The title of the book that I co-authored with my partner, Dr. Richard Orbe-Austin is “Own Your Greatness: Overcome Impostor Syndrome, Beat Self-Doubt and Succeed in Life.” It was very important to us that the book has a name that captures what is possible when you tackle your Impostor Syndrome head-on.
Since the book was released at the end of April, we have been doing a lot of interviews, podcasts and Live Q&As, and one of the things that we have noticed is that when we ask people how they own their greatness, people with Impostor Syndrome often balk and fear that doing this could be the beginning of narcissism, and even in being asked to recount them, still downplay any accomplishments.
We often reassure people that narcissism as a pathological disorder isn’t developed from being proud of your accomplishments, feeling like you are great at certain things and talking about your successes with others.
It’s very important to us that people with Impostor Syndrome are really able to take ownership of their strengths and learn to live in and own their greatness, which is fundamental to overcoming it.
Here are some ways that you can engage in behaviors that support owning your greatness in positive and healthy ways.
#1 – Accept compliments without minimizing or dismissing them.
If you have Impostor Syndrome, it’s common to feel uncomfortable when you receive a compliment. What I often hear is that the compliment serves as a trigger and the focus then is shifted to the mistakes that were made about the object of the compliment. Or people with Impostor Syndrome also worry that they are being given credit for the entire project when there were other contributors. In addition, concerns are often also evoked about the compliment giver’s authenticity or what they may want from you in exchange.
When someone gives you a compliment, it is typically a relational engagement. It’s important to engage as such and not respond with our Automatic Negative Thoughts (ANTs) – specifically here – mindreading, filtering, and all-or-nothing thinking. Make eye contact, be thankful and appreciative about the compliment without negating it, minimizing it, or distrusting the person.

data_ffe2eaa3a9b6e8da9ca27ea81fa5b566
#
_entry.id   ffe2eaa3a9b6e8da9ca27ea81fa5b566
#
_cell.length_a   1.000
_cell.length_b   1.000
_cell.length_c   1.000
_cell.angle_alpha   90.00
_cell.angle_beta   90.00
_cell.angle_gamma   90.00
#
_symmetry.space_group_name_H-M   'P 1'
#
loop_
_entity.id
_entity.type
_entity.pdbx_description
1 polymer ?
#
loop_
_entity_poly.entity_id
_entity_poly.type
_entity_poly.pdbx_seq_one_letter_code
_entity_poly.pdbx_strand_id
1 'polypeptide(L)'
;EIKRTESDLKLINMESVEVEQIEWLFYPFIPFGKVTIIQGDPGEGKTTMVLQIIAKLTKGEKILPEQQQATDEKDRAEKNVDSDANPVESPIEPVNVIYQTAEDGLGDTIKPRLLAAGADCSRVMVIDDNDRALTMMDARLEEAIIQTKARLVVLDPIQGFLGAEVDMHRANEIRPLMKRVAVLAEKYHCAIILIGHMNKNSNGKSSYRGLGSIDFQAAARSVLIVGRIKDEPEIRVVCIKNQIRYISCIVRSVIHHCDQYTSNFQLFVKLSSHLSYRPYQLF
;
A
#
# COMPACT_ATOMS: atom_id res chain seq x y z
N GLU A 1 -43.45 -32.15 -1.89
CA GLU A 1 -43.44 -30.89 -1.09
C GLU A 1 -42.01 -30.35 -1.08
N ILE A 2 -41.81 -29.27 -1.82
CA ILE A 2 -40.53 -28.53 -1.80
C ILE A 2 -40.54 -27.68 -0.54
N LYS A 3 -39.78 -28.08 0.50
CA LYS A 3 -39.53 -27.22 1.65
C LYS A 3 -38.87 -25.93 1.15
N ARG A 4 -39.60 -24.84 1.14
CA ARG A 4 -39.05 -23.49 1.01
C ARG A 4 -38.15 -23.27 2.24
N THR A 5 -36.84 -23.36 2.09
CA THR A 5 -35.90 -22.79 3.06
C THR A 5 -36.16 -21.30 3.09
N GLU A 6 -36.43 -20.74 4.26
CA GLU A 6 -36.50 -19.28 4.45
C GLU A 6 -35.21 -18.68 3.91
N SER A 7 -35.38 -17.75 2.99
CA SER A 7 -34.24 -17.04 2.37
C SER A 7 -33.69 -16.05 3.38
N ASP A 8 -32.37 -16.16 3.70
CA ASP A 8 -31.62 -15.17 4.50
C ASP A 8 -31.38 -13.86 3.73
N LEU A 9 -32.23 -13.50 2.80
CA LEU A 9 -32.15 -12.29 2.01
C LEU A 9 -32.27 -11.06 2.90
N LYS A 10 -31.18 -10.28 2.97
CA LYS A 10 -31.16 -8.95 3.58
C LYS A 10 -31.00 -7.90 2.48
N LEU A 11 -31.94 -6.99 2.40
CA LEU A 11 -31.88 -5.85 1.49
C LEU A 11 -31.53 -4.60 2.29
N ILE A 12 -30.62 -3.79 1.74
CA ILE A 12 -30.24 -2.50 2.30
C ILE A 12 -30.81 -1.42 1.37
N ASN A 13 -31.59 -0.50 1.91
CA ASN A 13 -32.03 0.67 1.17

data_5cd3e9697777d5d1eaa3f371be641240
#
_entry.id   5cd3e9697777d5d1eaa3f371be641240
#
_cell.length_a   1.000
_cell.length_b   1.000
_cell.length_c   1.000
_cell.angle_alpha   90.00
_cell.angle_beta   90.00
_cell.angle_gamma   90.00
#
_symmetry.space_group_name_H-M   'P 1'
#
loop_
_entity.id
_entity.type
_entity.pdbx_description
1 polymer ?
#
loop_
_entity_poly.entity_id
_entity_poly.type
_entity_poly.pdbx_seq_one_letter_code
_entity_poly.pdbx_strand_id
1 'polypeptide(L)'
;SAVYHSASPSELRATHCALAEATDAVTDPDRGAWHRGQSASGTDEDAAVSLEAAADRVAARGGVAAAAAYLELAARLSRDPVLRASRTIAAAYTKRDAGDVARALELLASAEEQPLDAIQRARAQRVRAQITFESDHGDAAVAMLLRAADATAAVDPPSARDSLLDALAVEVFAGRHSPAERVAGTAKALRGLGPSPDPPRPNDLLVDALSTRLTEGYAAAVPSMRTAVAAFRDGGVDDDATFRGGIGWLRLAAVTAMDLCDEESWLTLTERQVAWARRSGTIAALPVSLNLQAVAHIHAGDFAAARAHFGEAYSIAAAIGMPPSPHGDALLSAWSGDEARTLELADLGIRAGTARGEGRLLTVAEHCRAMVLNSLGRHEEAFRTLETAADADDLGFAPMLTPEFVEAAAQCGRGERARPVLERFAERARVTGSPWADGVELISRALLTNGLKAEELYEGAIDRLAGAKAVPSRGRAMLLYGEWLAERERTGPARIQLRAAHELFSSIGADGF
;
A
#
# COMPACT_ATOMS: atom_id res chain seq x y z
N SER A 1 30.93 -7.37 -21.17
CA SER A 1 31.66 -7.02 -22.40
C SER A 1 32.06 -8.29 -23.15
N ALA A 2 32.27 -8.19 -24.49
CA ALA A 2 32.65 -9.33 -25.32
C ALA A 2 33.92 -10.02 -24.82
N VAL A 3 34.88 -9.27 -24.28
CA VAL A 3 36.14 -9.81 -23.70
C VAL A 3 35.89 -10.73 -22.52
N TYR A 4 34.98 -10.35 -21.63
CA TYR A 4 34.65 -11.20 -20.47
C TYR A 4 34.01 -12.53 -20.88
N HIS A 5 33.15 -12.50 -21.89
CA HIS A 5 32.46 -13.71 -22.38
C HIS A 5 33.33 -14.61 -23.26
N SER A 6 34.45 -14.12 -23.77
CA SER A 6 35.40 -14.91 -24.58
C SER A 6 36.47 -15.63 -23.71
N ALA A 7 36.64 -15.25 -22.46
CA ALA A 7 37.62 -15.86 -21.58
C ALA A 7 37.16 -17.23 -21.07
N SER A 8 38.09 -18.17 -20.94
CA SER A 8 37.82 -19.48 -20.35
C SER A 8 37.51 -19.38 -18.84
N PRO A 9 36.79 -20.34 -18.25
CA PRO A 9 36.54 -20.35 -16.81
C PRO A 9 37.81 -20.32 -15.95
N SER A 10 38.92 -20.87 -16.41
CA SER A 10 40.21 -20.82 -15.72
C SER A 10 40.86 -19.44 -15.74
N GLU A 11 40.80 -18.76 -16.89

Here’s an example:
Compliment – “Congratulations on your presentation! You were amazing! I really loved your deck. It was visually stunning and really communicated the data so well.”
Impostor Syndrome Response – “It wasn’t just me. There was a whole team involved. I also missed a few things that I wanted to say. It went ok.”
Non-Impostor Syndrome Response – “Thank you so much! I really appreciate you sharing that! The feedback is so helpful.”
What we often don’t realize is that we often couch the Impostor Syndrome response in being humble and sharing the praise, but it’s not like you can’t do that – just don’t lead with it. It can be very negating to someone else when they try to connect with you through a compliment and in trying to be humble, you really dismiss their attempt at connection and you miss you opportunity to accept and work on internalizing positive feedback.
#2 – Be proud of your accomplishments and don’t dismiss them to protect others.
With Impostor Syndrome, you can be very self-conscious about how your accomplishments make other people feel, often assuming that it makes them feel bad or less than. This particular interpretation is often a distortion. In healthy relationships, people can be proud and supportive of you even if they don’t have what you have AND if they are having issues with it, it is their responsibility and not yours to work through it and understand and manage their reaction.